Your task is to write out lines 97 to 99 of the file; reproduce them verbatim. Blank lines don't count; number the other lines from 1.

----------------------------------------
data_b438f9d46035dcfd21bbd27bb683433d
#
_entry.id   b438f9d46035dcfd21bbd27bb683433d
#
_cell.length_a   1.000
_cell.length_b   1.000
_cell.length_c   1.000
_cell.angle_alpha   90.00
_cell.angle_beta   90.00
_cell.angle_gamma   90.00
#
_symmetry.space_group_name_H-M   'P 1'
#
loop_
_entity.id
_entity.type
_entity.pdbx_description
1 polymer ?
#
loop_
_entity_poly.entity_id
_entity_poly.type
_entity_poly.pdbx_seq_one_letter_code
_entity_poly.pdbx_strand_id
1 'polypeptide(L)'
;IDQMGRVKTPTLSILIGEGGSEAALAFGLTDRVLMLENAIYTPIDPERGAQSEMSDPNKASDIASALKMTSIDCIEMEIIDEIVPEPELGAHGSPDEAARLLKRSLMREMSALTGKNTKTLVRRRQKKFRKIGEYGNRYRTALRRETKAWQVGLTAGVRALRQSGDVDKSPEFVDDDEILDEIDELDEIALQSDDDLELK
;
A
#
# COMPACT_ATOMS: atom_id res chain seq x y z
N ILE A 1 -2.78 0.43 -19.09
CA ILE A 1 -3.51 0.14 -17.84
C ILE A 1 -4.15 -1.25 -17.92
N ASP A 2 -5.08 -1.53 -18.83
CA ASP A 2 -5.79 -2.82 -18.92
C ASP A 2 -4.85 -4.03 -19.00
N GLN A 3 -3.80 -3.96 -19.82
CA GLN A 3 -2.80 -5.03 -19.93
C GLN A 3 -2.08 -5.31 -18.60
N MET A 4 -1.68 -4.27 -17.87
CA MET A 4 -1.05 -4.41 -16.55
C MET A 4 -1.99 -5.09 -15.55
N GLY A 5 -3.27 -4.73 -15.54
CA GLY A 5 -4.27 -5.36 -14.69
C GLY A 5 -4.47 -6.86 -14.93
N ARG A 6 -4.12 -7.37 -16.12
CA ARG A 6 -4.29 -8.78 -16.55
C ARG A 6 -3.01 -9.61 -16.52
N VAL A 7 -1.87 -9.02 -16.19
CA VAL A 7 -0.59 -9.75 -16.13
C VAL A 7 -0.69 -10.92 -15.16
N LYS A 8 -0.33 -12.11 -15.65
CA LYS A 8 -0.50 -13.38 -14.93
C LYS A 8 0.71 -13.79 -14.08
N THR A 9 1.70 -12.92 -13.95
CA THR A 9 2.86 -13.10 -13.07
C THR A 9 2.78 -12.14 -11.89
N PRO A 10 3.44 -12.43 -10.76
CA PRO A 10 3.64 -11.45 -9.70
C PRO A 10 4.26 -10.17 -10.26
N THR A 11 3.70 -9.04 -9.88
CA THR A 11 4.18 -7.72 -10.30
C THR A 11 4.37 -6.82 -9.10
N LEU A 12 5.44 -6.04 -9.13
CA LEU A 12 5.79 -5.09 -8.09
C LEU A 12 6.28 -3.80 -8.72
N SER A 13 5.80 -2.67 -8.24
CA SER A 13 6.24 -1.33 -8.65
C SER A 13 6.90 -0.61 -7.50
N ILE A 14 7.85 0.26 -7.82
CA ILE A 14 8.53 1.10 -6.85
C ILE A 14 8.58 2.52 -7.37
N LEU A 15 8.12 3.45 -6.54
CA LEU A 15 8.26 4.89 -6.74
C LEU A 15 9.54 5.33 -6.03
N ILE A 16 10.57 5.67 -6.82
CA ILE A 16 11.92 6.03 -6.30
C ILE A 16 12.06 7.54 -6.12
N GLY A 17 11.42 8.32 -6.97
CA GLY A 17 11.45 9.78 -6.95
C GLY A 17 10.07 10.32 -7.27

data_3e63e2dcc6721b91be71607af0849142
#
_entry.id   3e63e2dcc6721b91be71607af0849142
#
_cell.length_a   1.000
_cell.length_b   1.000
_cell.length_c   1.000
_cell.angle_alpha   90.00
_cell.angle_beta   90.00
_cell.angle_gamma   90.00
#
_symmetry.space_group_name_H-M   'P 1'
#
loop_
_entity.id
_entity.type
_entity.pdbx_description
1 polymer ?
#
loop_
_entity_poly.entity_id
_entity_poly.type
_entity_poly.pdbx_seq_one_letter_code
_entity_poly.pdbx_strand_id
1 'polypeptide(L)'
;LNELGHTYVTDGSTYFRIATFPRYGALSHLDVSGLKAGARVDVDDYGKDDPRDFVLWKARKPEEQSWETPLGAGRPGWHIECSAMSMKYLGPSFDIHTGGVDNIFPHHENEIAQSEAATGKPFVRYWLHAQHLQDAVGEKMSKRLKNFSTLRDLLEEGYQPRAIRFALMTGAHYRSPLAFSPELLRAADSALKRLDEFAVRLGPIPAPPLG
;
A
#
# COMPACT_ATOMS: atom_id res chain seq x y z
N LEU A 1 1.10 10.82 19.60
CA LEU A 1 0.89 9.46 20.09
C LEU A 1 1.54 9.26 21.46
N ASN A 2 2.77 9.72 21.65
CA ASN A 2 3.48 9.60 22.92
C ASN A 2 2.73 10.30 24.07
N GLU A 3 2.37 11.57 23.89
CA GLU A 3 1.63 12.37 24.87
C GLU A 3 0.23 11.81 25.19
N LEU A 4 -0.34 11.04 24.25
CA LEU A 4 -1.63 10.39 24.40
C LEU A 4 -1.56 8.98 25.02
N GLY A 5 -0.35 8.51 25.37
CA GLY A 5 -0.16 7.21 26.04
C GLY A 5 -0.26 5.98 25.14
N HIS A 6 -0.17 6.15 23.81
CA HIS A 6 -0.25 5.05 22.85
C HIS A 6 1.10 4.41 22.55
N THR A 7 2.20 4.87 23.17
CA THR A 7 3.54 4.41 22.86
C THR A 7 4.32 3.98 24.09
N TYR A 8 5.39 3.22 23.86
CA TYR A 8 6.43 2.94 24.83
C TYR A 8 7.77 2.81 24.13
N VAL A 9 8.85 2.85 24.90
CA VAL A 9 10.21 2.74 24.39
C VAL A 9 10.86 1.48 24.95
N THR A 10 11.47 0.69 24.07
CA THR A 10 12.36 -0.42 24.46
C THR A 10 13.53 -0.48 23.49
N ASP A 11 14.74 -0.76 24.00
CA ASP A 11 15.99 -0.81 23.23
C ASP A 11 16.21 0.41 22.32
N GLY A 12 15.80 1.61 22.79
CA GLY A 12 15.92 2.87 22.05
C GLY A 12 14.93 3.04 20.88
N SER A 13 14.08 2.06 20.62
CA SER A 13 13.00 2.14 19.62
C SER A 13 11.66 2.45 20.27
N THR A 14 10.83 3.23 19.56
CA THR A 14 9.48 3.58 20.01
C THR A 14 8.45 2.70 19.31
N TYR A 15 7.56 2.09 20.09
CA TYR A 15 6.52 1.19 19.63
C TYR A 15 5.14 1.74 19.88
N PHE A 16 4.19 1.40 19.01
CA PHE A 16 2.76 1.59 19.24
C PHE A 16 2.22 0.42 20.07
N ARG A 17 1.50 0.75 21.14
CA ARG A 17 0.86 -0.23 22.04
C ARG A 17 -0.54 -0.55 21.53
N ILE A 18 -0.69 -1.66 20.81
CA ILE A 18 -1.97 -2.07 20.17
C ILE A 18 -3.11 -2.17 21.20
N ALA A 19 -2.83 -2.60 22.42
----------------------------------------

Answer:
_entity.type
_entity.pdbx_description
1 polymer ?